OTTUMWA — Friday evening will be more than just a celebration of the music of John Denver. It’s the kickoff of the Ottumwa Civic Music Association’s 90th season.
“We started in 1929 by Mrs. Frank [Isabelle] Hoffman,” said Judy Engle, vice president in charge of membership for the organization. “Her thought (in 1925) was that a city of our size, which was really booming at the time, needed a music association to bring in talent, a women’s club to bring in speakers and a building for an art center.”
Out of these three visions, the Ottumwa Civic Music Association and the Ottumwa Women’s Club were born. And, Hoffman’s name is associated with the building at Main and Second street in downtown Ottumwa.
“Along with Mrs. [Margaret] Stoltz, she got those two organizations going; 1929 is when we officially joined a national Civic Music Association,” Engle said. “Back when this started, there were 1,700 members and they were selling out the ‘new’ high school auditorium.”
The first act for the organization, she said, was the Minneapolis Symphony in 1930.
A variety of acts have visited Ottumwa over those 90 years.
“We brought high-level entertainment,” she said. “We’ve brought ballet, symphonies, choruses, Simon Estes, people that today’s generation doesn’t even know existed. A lot of these people were just starting their careers and came to Ottumwa. We continue to do that.”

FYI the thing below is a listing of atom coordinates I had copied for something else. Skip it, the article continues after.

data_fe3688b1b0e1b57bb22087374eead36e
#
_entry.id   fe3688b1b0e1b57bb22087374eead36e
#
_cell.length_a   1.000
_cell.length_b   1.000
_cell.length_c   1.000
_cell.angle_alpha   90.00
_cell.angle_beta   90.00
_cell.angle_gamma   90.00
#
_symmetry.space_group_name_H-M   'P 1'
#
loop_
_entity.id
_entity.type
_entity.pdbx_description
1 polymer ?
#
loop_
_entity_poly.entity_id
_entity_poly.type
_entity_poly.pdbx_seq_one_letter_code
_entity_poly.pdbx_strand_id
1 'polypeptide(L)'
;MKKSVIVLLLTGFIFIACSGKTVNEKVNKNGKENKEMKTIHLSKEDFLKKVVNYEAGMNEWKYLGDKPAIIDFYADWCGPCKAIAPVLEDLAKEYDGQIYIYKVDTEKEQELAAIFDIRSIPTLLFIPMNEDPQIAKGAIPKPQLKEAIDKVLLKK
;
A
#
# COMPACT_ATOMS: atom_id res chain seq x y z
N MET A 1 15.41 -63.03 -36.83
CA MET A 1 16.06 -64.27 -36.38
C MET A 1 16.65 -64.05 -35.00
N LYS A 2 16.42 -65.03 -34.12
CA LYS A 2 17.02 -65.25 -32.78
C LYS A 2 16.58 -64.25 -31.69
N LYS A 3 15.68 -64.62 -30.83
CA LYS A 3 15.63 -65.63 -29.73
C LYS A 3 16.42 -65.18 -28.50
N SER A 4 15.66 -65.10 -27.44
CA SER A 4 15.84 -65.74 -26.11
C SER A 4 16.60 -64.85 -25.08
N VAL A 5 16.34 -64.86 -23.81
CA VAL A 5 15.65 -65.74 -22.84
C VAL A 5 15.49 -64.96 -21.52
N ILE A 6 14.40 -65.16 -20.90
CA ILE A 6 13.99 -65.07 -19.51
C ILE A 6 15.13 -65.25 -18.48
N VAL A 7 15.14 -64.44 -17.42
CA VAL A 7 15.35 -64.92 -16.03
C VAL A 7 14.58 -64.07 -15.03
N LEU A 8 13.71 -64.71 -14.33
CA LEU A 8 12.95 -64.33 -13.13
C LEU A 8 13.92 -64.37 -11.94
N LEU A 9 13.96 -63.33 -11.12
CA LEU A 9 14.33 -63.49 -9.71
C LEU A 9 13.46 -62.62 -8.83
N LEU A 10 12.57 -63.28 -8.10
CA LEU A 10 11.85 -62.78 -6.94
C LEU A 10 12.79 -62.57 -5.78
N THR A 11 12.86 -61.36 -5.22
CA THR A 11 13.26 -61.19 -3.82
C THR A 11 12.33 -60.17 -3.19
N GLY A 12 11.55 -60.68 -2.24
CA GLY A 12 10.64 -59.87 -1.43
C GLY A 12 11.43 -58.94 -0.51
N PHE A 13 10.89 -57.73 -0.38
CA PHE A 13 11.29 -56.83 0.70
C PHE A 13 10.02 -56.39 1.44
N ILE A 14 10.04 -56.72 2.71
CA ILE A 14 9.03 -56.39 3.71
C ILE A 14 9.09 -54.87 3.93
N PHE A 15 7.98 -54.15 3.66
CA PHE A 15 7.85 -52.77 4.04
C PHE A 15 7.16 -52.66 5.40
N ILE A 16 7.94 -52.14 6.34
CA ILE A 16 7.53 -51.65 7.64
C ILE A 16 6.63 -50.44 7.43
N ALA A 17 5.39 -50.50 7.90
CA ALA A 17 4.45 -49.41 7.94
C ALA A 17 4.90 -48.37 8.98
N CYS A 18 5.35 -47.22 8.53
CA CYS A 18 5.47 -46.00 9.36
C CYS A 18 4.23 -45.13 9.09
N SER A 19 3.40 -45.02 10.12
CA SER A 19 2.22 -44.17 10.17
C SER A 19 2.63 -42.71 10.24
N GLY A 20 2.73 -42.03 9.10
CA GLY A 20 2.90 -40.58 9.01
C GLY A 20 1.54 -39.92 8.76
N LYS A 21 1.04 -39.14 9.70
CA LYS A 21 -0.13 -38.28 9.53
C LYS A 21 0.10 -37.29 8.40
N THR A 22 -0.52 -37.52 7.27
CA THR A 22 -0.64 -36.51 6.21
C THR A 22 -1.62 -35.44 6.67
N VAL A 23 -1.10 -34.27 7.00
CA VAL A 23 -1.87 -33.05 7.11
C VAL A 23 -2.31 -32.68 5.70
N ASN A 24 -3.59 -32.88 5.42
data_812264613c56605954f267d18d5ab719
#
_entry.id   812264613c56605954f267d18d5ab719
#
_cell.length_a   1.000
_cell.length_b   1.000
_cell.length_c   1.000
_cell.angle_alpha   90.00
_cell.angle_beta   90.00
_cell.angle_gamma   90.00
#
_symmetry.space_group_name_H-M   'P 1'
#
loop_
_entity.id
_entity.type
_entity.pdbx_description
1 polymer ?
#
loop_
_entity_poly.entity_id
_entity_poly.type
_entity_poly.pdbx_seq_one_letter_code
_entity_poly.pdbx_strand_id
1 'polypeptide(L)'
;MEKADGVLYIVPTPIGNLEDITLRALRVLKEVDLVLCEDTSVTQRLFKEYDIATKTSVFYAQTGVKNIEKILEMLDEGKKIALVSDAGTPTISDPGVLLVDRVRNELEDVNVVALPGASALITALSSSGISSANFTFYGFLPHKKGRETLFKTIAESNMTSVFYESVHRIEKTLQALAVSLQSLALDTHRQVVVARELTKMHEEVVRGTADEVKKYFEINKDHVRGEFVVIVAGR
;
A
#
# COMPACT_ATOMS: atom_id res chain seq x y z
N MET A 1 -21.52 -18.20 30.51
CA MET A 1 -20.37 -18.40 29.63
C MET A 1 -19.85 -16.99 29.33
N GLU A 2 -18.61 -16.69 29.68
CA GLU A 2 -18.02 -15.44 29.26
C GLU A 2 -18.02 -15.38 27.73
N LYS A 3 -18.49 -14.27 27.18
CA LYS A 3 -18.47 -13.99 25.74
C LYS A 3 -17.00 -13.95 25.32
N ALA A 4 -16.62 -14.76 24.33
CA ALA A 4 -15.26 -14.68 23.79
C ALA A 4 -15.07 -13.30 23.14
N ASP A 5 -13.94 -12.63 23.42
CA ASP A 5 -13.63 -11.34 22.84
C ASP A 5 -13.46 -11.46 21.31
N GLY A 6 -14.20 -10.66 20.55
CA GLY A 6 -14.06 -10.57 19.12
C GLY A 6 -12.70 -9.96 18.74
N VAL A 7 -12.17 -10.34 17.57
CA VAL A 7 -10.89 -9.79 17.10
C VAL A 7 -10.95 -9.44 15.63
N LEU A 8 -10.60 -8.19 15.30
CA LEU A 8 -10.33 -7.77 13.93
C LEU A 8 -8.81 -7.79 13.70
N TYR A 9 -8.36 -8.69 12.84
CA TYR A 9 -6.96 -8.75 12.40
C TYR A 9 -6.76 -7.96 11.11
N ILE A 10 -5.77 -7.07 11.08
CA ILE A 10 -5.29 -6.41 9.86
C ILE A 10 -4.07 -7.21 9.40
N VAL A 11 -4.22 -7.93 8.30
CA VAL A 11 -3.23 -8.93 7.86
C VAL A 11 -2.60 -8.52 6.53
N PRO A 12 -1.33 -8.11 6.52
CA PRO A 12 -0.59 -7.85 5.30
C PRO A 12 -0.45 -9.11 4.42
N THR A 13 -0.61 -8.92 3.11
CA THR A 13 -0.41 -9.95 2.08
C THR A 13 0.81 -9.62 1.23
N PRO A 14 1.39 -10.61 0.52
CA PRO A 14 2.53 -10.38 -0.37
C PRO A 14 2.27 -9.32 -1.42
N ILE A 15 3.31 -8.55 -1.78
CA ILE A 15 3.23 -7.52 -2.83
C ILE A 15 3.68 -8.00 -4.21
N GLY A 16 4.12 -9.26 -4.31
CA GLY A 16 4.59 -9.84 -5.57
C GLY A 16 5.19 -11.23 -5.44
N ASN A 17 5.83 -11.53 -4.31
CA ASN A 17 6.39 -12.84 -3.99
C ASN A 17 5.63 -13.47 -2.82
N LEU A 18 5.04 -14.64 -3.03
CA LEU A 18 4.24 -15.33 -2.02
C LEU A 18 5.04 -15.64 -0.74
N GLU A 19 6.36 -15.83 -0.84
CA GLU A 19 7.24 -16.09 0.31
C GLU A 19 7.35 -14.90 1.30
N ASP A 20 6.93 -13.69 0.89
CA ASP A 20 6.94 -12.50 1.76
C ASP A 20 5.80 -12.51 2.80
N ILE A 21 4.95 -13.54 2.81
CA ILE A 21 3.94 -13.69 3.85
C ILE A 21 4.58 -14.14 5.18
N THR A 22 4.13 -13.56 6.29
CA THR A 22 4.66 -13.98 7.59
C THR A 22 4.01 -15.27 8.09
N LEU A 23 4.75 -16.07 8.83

However, the style of acts has shifted over the years.
“Back in 2002, we decided with two symphonies in the area, we would kind of change. We only have one classical out of four programs to appeal to the masses,” Engle said. “That’s when we started bringing in the more contemporary. Now, the big thing is performing legends, tribute concerts. That has been working really well.”
And that’s just what Ottumwa will have Friday evening. Jim Curry will present “Take Me Home: The Music of John Denver” at 7:30 p.m. at Bridge View Center.
Curry’s music career began in high school, when he wrote and perming the song “The Time of Your Life” for his senior play. It went on to be voted the 1975 class song, and Curry was awarded a Rotary Scholarship to study music in college. With his natural voice resembling that of Denver, he embraced the similarities and continued to sing and specialize in Denver’s music, sharing the positive message of love, humanity and environmental awareness.
But attendees have even more to look forward to Friday evening. Engle said a reception will be held in conjunction with the concert as a thank you to the community. OCMA will also have a display honoring the past presidents of the organization as well as old meeting minutes and scrapbooks. Memberships will also be available for purchase.
“With reciprocity with civic groups in Fairfield, Centerville and Washington, there are actually our four concerts plus 11 others for one $35 membership.
“We’re a small organization, but we have great members who work really hard,” Engle said. “We’ve been really fortunate to have sponsors. Our members are very generous, and we have sponsorships from a lot of different companies who make this possible.”
Engle said planning the seasons takes time. “You have to book the acts so far in advance. We already know who we’re going to have in 2021.”
There’s also great consideration taken in planning which acts to have. “We look at what might appeal to the masses, and we try to do a variety,” Engle said. “We try to get different things, different types of music to draw in different crowds.”